The birdies on the 14th and 15th were important to Moore because he missed a pair of 10-foot birdie tries to start the back nine.

    ''So it was nice to get those and get going in the right direction on the back,'' he said.

    The cut was at 1-over 145, and because 80 players made the cut, there will be a 54-hole cut on Saturday.

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    Garcia tosses driver, misses Valero cut

    By Will GrayApril 21, 2018, 1:00 am

    It wasn't quite to the level of his watery meltdown earlier this month at the Masters, but Sergio Garcia still got frustrated during the second round of the Valero Texas Open - and his driver paid the price.

    Garcia had a hand in redesigning the AT&T Oaks Course along with Greg Norman several years ago, but this marked his first return to TPC San Antonio since 2010. After an opening-round 74, Garcia arrived to the tee of the short par-4 fifth hole and decided to get aggressive with driver in hand.

    When his shot sailed well left, a heated Garcia chucked the club deep into the bushes that lined the tee box:

    It took considerable effort for Garcia to find and retrieve the club amid the branches, and once he did things only got worse. He appeared to shank a chip once he got up to his ball, leading to a bogey on one of the easiest holes on a demanding track.

    Garcia closed out his round with four straight pars, and at 2 over he eventually missed the cut by a shot. It marks the first time he has missed consecutive cuts on the PGA Tour since 2003, when he sat out the weekend at the AT&T Byron Nelson, Fort Worth Invitational and Memorial Tournament in successive weeks.

    Garcia entered the week ranked No. 10 in the world, and he was the only top-20 player among the 156-man field. He missed the cut at the Masters in defense of his title after carding an octuple-bogey 13 on the 15th hole during the opening round.

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    Daly-Allen team grabs Legends of Golf lead on Day 2

    By Associated PressApril 20, 2018, 11:14 pm

    RIDGEDALE, Mo. - John Daly and Michael Allen took the second-round lead Friday in the cool and breezy Bass Pro Shops Legends of Golf.

    Daly and Allen shot an 8-under 46 on the Top of the Rock par-3 course with wind gusting to 15 mph and the temperature only in the high-50s at Big Cedar Lodge. They had three birdies on the front nine in alternate-shot play and added five more on the back in better-ball play to get to 13 under.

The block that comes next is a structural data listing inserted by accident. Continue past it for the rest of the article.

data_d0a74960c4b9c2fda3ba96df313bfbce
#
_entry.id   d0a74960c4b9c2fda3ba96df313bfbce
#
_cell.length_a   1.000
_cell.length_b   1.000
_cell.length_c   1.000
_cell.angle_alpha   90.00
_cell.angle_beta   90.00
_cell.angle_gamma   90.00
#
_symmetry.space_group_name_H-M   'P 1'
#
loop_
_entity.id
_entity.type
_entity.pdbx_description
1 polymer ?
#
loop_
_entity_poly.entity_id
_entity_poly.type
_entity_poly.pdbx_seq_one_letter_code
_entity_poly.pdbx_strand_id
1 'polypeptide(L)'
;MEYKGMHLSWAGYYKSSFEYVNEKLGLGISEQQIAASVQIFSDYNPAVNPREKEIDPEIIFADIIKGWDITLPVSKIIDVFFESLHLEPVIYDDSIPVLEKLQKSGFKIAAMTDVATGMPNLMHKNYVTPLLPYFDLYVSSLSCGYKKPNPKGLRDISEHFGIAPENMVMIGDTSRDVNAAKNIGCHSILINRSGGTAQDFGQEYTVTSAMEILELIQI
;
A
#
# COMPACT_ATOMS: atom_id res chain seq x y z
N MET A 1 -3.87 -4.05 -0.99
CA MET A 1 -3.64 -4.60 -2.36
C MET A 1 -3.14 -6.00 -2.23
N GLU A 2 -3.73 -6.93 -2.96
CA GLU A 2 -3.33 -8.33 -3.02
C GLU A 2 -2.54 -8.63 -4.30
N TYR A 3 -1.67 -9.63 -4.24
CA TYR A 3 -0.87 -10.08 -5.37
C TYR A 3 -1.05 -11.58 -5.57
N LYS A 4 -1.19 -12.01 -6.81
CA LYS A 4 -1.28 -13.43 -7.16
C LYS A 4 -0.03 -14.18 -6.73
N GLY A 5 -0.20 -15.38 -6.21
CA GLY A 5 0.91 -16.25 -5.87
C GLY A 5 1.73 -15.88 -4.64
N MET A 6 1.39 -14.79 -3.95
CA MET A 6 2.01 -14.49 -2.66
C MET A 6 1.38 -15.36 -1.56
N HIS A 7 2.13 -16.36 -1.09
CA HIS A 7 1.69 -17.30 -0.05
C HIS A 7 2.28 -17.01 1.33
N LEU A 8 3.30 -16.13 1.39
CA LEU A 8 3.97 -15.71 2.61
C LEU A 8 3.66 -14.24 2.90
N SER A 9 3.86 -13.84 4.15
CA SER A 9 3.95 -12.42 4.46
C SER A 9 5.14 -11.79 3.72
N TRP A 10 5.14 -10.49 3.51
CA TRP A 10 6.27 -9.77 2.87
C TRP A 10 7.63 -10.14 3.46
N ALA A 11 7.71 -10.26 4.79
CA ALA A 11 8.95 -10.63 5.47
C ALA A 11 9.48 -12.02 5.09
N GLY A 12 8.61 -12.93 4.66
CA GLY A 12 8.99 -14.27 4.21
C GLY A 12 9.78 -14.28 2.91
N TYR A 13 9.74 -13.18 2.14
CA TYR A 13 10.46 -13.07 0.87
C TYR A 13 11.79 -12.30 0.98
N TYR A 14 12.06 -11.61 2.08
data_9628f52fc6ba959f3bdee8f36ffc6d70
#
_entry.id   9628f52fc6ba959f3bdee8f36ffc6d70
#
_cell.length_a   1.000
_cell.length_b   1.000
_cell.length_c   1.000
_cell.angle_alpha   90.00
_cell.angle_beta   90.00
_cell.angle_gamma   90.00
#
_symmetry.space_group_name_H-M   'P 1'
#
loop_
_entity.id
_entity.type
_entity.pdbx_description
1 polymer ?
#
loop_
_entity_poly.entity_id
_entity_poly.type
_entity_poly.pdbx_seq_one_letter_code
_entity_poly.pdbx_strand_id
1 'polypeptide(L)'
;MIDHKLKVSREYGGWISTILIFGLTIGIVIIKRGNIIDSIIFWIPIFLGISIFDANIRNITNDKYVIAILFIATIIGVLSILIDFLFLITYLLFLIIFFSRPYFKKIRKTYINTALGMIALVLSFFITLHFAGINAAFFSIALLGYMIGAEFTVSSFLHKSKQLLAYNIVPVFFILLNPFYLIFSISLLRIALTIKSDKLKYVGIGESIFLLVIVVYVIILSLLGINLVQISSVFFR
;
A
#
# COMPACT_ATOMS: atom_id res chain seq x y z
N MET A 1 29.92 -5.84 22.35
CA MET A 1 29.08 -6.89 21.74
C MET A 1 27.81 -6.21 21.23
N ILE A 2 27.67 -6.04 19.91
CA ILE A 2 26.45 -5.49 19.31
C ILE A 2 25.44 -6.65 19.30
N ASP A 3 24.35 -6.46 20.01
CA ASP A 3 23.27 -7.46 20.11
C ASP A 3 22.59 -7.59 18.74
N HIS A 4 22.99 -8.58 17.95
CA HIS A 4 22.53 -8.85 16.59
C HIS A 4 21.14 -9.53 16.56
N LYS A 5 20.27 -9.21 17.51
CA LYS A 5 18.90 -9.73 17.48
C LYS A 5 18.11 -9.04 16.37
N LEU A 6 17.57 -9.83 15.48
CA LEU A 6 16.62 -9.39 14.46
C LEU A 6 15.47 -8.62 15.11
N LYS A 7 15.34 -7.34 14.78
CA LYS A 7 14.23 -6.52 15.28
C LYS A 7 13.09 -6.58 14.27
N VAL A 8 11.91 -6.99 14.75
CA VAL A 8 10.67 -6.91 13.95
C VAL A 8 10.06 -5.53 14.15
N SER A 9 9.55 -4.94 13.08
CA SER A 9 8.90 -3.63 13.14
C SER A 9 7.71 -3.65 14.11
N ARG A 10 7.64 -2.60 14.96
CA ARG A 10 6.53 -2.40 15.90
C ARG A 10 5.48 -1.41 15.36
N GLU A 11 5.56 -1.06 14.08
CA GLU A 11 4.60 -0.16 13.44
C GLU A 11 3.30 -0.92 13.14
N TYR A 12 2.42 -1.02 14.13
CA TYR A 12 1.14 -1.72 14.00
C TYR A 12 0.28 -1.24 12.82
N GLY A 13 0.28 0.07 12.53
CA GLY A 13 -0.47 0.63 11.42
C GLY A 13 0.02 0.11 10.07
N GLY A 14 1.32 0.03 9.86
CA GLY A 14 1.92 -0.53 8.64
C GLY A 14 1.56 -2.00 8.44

''Michael and I go back to the South African days in the late 80s and playing that tour,'' Daly said. ''We've been buddies since. He's just fun to play with. We feed off each other pretty good. And if he's not comfortable guinea-pigging on one hole, I'll go first.''

    On Thursday, they opened with a 66 on the regulation Buffalo Ridge course. They will rotate to the 13-hole Mountain Top par-3 course on Saturday, and return to Top of the Rock for the final round Sunday.

    ''I went to high school in Jeff City, so it's cool to have the fans behind us,'' Daly said.

    Allen won the PGA Tour Champions team event with David Frost in 2012 and Woody Austin in 2016.

    ''I'm just here to free up John,'' Allen said. ''It was fun. Luckily, I started making good putts today. We just want to keep the good times rolling.''

    Full-field scores from the Bass Pro Shops Legends of Golf

    Defending champions Vijay Singh and Carlos Franco were a stroke back along with Bernhard Langer-Tom Lehman and Paul Broadhurst-Kirk Triplett. Singh and Franco had a 7-under 32 in best-ball play at Mountain Top, and Lehman-Langer and Broadhurst-Tripplet each shot 6-under 48 at Top of the Rock.

    ''Part of the issue here is all the tees are elevated, so you're up high hitting to a green that's down below and the wind is blowing, and there is more time for that wind to affect it,'' Lehman said. ''If you guess wrong on the wind, you can hit a really good shot and kind of look stupid.''

    Former UCLA teammates Scott McCarron and Brandt Jobe were two strokes back at 11 under with Steve Flesch and David Toms and the Spanish side of Jose Maria Olazabal and Miguel Angel Jimenez. McCarron-Jobe had a 47, and Jimenez-Olazabal a 48 at Top of the Rock, and Tom Flesch shot 34 at Mountain Top.

    First-round leaders Jeff Maggert and Jesper Parnevik had a 52 at Top of the Rock to fall three shots back at 10 under. Madison, Wisconsin, friends Steve Stricker and Jerry Kelly also were 10 under after a 32 at Mountain Top. Jay Haas aced the 131-yard seventh hole at Mountain Top with a gap wedge. Haas and fellow 64-year-old Peter Jacobsen were 8 under after a 32.